TN 15 (06-13)
GN 01010.410 Failure to Submit Essential Evidence
A. Failure to submit essential evidence
It is the claimant’s responsibility to submit evidence to establish eligibility and entitlement for benefits. Some claimants may need assistance obtaining evidence; for instructions on how to provide assistance, refer to GN 00301.180. Prior to disallowing or denying the claim, make every reasonable effort to assist the claimant to obtain the necessary evidence.
B. Special considerations
1. Identity discrepancies
The purpose of the identifying the claimant is to establish that he or she is the person alleged. The SSN card by itself is not sufficient evidence to establish the applicant’s identity, see GN 00203.020.
2. Evidence of age
Always make reasonable efforts to resolve material discrepancies. You must consider the proof of age tolerance policy before disallowing the claim. For additional information, see GN 00302.030.
3. Evidence of relationship
Marital and child relationship requirements often involve complex issues. Always consider State and Federal law prior to disallowing the claim. For more instructions, see GN 00305.005 and GN 00306.001.
4. Independently entitled divorced spouse (IEDS)
Unique issues arise with independently entitled divorced spouse claims since the number holder (NH) is eligible but has not filed for benefits. For development when attempting to obtain proofs from the non-filing NH, see RS 00202.100.
5. Failure to cooperate versus unavailability of evidence
You must distinguish between the uncooperative claimant who fails to submit available evidence and the cooperative claimant who submitted all available evidence but such evidence has very low probative value.
a. Failure to cooperate
If the claimant does not cooperate, document the file and process a disallowance or denial.
b. Unavailability of evidence
If the cooperative claimant cannot furnish any evidence of high probative value because it is not obtainable, make a determination based on the evidence submitted and award or disallow benefits accordingly.
C. Claims processing
Always provide the claimant with a complete written list of required evidence at the time of the initial interview. Make sure to add a pending issue in the claim development worksheet (DW01/DW02) in Modernized Claims System (MCS) to indicate the type of evidence requested and a tickle date. If after a reasonable time (e.g., 15 days), the claimant does not provide the evidence, follow the instructions in GN 01010.410C.2. in this section.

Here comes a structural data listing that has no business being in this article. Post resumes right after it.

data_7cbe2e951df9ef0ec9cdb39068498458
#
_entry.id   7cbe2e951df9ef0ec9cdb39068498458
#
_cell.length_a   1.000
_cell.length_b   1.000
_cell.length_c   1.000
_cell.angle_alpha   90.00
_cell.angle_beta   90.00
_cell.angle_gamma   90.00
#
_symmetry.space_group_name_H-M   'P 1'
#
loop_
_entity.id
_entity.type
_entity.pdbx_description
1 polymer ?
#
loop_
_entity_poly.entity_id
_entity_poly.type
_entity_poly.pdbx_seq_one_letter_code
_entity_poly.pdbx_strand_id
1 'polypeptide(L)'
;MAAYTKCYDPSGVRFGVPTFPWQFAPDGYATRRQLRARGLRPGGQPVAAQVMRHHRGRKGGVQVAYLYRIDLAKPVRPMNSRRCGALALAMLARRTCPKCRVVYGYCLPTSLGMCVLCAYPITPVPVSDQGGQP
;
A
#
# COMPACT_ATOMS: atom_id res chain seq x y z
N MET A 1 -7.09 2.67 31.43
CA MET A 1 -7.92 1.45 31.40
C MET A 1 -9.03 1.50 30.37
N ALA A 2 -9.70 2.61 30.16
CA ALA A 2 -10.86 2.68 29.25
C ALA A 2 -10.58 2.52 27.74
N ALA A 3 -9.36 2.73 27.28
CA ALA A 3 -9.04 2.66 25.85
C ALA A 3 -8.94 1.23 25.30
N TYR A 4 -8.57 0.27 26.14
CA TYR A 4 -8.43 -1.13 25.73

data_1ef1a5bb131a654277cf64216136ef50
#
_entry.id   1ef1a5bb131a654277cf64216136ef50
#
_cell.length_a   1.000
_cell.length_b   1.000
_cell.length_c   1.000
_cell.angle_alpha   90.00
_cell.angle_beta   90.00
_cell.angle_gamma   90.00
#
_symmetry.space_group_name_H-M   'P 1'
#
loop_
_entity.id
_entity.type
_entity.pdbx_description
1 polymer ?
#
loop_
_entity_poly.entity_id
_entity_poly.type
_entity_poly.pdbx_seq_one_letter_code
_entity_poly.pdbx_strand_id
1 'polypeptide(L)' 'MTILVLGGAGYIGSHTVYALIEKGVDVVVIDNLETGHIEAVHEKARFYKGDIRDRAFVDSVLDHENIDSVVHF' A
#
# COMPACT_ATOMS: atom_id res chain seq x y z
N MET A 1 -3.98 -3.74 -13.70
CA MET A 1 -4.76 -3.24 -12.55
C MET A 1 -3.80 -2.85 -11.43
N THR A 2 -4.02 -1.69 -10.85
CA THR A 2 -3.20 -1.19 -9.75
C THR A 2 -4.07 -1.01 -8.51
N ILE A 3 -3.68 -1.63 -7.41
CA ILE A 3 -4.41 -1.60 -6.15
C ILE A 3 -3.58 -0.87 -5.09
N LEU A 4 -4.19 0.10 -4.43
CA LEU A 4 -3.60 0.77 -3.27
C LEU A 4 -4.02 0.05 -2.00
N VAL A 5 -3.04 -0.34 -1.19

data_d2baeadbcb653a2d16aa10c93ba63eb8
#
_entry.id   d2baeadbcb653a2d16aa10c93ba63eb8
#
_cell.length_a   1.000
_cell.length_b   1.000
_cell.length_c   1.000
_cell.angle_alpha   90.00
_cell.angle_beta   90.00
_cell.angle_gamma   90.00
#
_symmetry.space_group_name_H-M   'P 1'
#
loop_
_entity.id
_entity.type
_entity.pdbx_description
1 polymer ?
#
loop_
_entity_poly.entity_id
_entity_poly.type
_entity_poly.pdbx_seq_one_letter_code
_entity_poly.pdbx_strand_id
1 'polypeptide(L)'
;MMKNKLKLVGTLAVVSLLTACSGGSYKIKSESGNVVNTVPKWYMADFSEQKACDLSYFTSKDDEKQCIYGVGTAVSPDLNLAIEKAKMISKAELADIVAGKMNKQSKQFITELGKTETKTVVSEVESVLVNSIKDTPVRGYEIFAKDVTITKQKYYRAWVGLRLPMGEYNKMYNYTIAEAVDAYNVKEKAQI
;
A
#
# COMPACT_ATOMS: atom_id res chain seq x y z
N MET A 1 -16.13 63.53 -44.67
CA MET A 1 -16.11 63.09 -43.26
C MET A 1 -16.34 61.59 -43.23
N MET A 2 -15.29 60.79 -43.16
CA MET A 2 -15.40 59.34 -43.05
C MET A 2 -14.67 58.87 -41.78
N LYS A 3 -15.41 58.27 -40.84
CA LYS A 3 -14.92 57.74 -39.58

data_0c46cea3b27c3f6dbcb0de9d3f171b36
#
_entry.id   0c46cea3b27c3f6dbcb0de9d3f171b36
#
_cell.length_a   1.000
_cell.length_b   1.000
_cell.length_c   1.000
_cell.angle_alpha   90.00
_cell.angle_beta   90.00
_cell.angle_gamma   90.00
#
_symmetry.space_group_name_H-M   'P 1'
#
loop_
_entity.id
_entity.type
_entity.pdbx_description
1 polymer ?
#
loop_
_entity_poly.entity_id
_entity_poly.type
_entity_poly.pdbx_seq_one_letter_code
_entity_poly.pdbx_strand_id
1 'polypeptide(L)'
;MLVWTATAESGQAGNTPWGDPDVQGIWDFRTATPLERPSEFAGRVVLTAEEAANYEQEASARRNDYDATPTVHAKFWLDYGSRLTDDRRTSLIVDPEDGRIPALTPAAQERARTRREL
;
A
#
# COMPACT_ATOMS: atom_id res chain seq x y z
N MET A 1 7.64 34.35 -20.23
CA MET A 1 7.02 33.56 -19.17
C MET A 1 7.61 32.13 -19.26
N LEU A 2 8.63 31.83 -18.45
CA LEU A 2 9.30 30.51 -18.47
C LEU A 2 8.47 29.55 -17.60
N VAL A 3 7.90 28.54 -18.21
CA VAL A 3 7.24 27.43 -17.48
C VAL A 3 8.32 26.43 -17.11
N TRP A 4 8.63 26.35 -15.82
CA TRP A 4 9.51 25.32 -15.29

NOTE: To determine whether a “reasonable time” has passed to receive evidence from the claimant, we should consider the type of evidence requested and other important factors such as where the evidence is coming from (e.g., requests to the Department of Homeland Security (DHS) and requests for foreign documents often take longer to receive). Take into consideration the types of documents requested and from where they are requested when determining if we should extend the deadline for receipt of evidence. Do not deny the claim if the claimant needs additional time and we determine he or she is actively trying to obtain applicable evidence.
1. Initial request
For in-office or teleclaim interviews, an initial request constitutes the initial “written” request (e.g., attestation cover notice with proof request) provided to the claimant after his or her initial claim interview. Tell the applicant that we may have to deny the claim if we do not receive the requested evidence within 30 days from the date of the interview.
Internet applications (iClaim)--For Internet applications (first-party applicants using iClaim), the iClaim utility determines what proofs are necessary during the claims taking process and checks to see if the proof already exists in our records. If we need proofs, iClaim generates a list of only the documents required and displays them on the Evidence and Receipt screen.
If a third-party files the Internet claim, we include the list of documents required with the paper Internet Application Summary mailed to the claimant for review and signature.
If we do not receive the information or evidence after 15 days, send a notice with a 30-day closeout date as discussed in GN 01010.410C.2. in this section.
IMPORTANT: The 30-day closeout date starts with the date of the initial written request
NOTE: If you later determine that you need an additional piece of evidence that was not included in the original request, mail a separate “initial request” (e.g., SSA-L1043, Social Security Request for Information) for the specific item and provide additional time for the claimant to respond.